Anybody who has watched a single cop show knows that the only interesting ones are dominated by a maverick. Whether it’s Jack Regan and Gene Hunt breaking all the rules on TV or John McClane, Axel Foley and Martin Riggs on the silver screen, maverick cops are the only really interesting ones.
What is generally common to the maverick cop genre is that the maverick in question is particularly good at the job, the one who gets results, but does so by breaking all the rules. The higher-ups are typically exasperated by their antics but begrudgingly acknowledge that they can’t do without this loose cannon. There is an almost mandatory scene in every film or programme in which a superintendent (or some such) berates the maverick for their unruly behaviour attended with a threat along the lines, ‘if it weren’t for your results, I’d have your badge’, (suffixed with ‘son’ if it’s UK-based; ‘boy’ if American; or, in cases of an older maverick, some expletive).
Of course, the programmes only work because the maverick gets results. The higher-ups are trapped between demanding adherence to the rules whilst also being under pressure to get results. The guy who get results, even if not entirely by the prescribed formula, are reluctantly indulged. What they want is people who will get great results following the set plan, following the agreed systems and abiding by the generally accepted practices. Those who get no results, but follow all the rules, are quickly sacked. Those who break procedure but get results are grudgingly accommodated.
Of course, there are certain rules that, if broken, will scupper one’s job. Even the most maverick of cops acknowledge that there are certain things that will get them sacked, no matter how good their results. If they murder someone in cold blood, especially someone who turns out to be innocent, not only will they be indulged no longer, they will go to prison themselves. But there is a sweet spot. There is a level of rule-breaking, of being unconventional, that will be tolerated so long as one gets results.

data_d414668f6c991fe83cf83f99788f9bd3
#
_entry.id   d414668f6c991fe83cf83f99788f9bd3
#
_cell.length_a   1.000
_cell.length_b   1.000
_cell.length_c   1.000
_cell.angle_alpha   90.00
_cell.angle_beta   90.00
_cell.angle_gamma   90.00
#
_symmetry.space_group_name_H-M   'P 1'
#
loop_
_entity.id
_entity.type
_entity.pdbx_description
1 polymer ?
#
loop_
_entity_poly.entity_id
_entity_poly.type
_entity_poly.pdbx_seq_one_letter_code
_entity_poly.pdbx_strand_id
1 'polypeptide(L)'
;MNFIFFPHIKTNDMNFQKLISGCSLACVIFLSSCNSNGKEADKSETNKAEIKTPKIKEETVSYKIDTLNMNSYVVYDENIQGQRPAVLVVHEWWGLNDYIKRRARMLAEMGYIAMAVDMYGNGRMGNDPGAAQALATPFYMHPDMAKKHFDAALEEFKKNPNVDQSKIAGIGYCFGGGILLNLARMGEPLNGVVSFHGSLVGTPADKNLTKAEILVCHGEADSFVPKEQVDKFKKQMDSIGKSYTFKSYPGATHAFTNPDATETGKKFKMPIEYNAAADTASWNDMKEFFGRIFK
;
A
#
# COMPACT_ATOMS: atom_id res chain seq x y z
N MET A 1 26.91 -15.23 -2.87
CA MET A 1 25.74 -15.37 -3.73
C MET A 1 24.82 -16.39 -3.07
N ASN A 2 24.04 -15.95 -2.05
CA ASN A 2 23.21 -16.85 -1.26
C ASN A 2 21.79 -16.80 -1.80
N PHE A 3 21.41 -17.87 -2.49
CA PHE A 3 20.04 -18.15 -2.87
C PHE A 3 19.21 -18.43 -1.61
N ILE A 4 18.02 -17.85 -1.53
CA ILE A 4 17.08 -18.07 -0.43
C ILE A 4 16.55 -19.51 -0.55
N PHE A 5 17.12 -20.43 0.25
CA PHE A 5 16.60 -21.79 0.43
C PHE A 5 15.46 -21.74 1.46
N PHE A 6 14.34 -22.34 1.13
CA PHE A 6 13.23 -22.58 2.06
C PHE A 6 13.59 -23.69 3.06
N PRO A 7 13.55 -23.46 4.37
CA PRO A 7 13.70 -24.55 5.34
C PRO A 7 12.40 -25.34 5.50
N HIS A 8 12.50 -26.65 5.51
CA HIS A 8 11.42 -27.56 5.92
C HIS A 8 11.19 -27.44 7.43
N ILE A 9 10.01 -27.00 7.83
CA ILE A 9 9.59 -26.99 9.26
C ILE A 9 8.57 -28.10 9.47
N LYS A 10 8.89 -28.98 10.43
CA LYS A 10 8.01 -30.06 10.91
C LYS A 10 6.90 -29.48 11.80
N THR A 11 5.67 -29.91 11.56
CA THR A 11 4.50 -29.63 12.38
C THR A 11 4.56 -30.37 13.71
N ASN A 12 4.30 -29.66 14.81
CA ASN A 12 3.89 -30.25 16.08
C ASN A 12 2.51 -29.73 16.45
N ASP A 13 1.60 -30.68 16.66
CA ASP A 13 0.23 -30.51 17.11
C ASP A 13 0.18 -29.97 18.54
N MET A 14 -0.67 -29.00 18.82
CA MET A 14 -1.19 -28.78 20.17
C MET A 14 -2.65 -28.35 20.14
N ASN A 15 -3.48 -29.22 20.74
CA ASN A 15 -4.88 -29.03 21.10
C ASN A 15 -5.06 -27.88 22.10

I have been around enough churches and Christian organisations to know that they work along similar lines. There are guys who appear a little unconventional. They don’t wear the standard clothes (that is, they eschew the standard issue chinos and M&S shirt), they perhaps use language considered blunt – if not downright colourful – and they do things that cause an eyebrow to be raised every now and then. It’s all within the sweet spot, of course. Nobody is indulging rampant affairs and industrial-scale fraud. In fact, nobody is overlooking a clear flouting of the eldership criteria at all. What they flout are the unspoken rules of ‘how we do things around here’. They reject the social conventions and the generally prescribed formula for how things must be. What I have noticed, however, is that we tend to mark the cards of those who don’t fit the mould and yet tolerate those who ‘get results’.
In my church, I can tolerate a certain amount of mess. There are those who are unorthodox in their approach to church, who don’t know the unspoken ‘rules’, and I have a limited capacity (to my shame) to tolerate some of them. The ones I tend to tolerate are those who don’t know ‘how we do things around here’ but are nonetheless endearing in other ways. Otherwise, it is the guys who are a bit rough and ready but have a way with certain people with whom I have no rapport. I may get frustrated that they don’t do things the way I think they should but I tolerate them because of what they bring to the party.